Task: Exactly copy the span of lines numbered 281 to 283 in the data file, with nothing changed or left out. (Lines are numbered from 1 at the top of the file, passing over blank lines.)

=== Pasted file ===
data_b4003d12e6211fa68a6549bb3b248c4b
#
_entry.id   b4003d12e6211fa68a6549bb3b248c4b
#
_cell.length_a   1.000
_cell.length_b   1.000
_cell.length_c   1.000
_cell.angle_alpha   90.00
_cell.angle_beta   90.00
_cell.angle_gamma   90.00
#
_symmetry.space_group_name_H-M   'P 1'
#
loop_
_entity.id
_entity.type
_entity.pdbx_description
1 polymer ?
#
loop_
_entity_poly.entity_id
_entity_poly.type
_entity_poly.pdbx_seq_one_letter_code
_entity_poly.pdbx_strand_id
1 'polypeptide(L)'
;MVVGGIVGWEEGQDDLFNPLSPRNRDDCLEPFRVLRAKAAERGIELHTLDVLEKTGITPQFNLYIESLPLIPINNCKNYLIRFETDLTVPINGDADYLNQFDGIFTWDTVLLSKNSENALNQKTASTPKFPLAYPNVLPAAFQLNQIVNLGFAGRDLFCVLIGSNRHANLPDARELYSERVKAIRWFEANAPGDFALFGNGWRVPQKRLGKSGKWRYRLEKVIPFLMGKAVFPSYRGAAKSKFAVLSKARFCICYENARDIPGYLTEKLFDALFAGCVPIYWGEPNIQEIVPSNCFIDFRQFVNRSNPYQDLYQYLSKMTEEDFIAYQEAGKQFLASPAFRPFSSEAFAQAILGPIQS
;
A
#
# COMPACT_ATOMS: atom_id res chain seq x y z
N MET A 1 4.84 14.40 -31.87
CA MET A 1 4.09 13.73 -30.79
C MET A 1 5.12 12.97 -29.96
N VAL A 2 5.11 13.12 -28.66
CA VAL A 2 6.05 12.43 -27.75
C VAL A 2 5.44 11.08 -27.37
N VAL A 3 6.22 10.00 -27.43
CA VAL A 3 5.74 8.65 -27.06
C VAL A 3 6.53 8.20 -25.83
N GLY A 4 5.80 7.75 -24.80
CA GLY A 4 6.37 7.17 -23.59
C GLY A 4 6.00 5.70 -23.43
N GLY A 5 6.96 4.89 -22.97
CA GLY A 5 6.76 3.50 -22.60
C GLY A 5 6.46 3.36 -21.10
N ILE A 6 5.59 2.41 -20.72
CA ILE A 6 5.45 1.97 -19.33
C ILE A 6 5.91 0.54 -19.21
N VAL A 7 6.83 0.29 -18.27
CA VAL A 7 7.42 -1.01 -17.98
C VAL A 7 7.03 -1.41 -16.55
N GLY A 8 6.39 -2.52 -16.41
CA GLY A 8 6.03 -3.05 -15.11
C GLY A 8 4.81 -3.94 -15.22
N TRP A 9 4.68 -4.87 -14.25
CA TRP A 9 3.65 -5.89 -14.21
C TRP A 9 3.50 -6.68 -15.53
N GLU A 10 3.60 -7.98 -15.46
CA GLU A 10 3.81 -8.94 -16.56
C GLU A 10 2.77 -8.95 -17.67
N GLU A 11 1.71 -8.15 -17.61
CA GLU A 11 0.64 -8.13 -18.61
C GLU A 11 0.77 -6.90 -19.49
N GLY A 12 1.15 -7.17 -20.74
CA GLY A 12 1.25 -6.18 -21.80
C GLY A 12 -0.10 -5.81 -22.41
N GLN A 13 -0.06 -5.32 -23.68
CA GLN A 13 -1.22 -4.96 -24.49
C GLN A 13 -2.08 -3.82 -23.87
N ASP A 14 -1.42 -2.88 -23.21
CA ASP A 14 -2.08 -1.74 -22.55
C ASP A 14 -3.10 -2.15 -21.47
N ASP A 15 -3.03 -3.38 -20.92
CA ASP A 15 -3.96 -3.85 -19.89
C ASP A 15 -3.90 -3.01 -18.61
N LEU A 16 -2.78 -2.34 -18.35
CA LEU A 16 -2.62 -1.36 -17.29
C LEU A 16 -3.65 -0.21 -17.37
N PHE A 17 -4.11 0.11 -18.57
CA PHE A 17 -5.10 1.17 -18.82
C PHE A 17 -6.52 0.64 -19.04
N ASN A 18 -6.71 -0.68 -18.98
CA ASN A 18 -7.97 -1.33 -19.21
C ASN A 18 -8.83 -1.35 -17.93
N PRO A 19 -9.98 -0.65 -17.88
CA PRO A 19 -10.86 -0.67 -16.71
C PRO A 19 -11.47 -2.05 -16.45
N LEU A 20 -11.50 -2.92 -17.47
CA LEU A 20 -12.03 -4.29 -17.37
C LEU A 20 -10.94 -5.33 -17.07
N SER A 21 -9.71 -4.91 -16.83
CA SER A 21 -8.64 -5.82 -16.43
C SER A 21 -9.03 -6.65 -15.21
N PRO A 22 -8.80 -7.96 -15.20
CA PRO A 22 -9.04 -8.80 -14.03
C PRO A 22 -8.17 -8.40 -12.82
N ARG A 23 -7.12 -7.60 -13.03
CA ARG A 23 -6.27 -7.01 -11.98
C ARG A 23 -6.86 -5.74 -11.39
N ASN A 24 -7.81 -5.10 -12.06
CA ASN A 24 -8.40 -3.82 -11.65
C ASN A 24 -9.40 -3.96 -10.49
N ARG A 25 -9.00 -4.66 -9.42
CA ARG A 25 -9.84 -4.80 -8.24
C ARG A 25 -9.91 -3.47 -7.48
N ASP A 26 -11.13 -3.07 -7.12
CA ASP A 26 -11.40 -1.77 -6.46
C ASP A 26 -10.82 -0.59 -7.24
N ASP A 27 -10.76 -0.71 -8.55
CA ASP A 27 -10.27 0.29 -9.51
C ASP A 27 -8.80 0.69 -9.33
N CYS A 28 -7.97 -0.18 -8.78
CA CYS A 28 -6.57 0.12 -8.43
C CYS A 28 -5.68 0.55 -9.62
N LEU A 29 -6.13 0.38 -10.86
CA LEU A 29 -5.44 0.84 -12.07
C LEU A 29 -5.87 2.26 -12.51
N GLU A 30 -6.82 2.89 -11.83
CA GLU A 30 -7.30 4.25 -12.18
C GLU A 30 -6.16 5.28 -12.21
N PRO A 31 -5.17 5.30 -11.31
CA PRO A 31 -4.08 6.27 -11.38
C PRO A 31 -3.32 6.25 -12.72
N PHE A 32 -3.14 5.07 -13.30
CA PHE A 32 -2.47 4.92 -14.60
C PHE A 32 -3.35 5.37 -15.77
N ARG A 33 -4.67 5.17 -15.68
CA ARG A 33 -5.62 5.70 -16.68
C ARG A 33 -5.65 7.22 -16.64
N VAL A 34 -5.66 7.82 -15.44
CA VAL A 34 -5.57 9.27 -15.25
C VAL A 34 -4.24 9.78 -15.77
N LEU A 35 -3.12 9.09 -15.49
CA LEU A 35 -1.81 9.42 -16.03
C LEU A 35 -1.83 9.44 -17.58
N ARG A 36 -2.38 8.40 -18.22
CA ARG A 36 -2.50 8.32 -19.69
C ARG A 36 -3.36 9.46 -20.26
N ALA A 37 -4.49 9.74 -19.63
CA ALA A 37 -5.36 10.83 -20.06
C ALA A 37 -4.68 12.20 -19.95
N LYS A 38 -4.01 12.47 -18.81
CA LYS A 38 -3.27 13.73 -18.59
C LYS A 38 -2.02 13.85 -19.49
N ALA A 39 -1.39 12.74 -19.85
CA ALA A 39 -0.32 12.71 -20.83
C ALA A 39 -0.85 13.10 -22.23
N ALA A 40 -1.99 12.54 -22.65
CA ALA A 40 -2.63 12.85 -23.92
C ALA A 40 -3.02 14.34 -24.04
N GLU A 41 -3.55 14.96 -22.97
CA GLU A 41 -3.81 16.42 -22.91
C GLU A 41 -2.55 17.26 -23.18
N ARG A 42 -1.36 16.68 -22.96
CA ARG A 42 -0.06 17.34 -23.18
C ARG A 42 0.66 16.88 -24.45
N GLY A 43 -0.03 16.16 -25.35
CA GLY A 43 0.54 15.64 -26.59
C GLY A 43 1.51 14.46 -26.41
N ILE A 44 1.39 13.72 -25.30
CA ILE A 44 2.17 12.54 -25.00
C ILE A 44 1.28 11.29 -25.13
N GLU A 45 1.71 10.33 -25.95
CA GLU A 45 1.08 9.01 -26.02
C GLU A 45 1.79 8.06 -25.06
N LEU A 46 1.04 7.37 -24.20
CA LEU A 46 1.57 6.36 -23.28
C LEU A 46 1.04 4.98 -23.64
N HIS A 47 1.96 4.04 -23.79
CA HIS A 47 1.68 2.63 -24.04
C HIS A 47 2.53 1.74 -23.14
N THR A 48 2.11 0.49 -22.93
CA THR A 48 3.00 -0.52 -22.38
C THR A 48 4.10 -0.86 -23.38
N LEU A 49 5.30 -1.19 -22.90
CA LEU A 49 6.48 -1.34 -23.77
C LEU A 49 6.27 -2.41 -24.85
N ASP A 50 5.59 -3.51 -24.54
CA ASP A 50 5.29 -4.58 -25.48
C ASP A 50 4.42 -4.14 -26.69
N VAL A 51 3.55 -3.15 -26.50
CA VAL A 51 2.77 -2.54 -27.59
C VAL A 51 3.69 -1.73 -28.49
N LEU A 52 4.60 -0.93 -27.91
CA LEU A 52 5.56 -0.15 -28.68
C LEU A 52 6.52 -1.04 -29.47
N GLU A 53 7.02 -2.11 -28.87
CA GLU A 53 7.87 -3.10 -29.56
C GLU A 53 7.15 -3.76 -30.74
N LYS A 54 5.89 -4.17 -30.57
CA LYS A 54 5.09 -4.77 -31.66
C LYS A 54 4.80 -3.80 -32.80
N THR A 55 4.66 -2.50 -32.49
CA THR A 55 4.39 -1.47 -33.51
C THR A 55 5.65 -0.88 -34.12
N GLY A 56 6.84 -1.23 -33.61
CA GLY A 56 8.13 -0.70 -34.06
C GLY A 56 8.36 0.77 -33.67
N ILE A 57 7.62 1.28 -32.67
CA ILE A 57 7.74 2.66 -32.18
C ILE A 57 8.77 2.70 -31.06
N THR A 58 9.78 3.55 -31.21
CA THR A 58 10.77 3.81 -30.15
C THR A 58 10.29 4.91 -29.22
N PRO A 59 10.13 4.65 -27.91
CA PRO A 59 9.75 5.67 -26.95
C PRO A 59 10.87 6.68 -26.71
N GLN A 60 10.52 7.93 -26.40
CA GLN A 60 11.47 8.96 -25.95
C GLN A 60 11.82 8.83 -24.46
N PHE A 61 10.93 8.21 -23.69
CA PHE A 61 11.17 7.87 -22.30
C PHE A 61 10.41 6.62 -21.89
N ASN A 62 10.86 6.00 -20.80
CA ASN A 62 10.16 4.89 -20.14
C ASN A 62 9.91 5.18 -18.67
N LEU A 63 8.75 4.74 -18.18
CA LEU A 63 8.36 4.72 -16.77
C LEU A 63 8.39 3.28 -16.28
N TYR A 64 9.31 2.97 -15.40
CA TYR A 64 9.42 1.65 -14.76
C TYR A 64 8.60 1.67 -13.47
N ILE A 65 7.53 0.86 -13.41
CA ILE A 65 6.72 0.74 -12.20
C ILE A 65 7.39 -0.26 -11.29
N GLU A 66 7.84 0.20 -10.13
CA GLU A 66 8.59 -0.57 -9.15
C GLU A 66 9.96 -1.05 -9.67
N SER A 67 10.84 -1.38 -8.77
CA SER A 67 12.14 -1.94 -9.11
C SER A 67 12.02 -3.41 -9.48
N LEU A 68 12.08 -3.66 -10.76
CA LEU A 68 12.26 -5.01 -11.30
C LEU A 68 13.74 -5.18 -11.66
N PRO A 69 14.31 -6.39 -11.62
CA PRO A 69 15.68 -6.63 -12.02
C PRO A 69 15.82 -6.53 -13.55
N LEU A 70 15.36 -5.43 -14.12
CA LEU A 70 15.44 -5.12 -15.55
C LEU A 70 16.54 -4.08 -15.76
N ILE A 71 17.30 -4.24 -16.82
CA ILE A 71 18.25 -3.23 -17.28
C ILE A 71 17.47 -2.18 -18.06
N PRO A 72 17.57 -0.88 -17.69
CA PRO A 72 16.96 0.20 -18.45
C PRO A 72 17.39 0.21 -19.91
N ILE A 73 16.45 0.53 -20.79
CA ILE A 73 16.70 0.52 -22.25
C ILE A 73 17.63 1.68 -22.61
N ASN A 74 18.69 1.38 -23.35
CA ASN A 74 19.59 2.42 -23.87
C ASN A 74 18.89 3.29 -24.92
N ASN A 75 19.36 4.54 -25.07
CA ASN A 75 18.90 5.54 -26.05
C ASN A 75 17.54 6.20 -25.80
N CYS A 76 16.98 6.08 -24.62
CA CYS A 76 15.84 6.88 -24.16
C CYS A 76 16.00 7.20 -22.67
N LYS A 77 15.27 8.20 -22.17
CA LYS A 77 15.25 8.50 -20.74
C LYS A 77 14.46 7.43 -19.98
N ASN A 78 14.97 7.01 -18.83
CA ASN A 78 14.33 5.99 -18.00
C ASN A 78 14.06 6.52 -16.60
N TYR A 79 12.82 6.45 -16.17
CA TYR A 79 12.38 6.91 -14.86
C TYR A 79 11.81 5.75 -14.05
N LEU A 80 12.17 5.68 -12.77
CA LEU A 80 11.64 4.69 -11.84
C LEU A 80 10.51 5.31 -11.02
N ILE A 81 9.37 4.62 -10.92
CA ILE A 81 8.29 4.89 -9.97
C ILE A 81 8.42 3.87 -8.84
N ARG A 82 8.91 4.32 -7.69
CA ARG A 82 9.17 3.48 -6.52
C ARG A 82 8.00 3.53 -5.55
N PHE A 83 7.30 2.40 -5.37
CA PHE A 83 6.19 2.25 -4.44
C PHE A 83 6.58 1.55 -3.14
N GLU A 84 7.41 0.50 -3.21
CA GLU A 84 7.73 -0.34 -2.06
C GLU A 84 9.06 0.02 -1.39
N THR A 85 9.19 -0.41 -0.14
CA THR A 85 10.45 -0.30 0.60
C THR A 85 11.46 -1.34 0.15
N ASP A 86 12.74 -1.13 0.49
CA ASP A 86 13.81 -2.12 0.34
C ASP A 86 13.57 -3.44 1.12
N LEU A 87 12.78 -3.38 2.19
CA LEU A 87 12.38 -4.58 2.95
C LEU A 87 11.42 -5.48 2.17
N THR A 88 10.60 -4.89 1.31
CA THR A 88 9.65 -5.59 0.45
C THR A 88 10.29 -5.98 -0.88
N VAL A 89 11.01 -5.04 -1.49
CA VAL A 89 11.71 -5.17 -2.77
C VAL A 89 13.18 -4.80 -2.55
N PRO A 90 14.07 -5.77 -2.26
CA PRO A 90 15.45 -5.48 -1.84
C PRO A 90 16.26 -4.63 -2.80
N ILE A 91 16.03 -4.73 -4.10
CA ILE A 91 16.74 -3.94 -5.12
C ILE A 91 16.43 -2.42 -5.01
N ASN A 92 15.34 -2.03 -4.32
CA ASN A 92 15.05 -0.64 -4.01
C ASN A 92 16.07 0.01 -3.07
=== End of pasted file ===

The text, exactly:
CA GLU A 84 7.73 -0.34 -2.06
C GLU A 84 9.06 0.02 -1.39
N THR A 85 9.19 -0.41 -0.14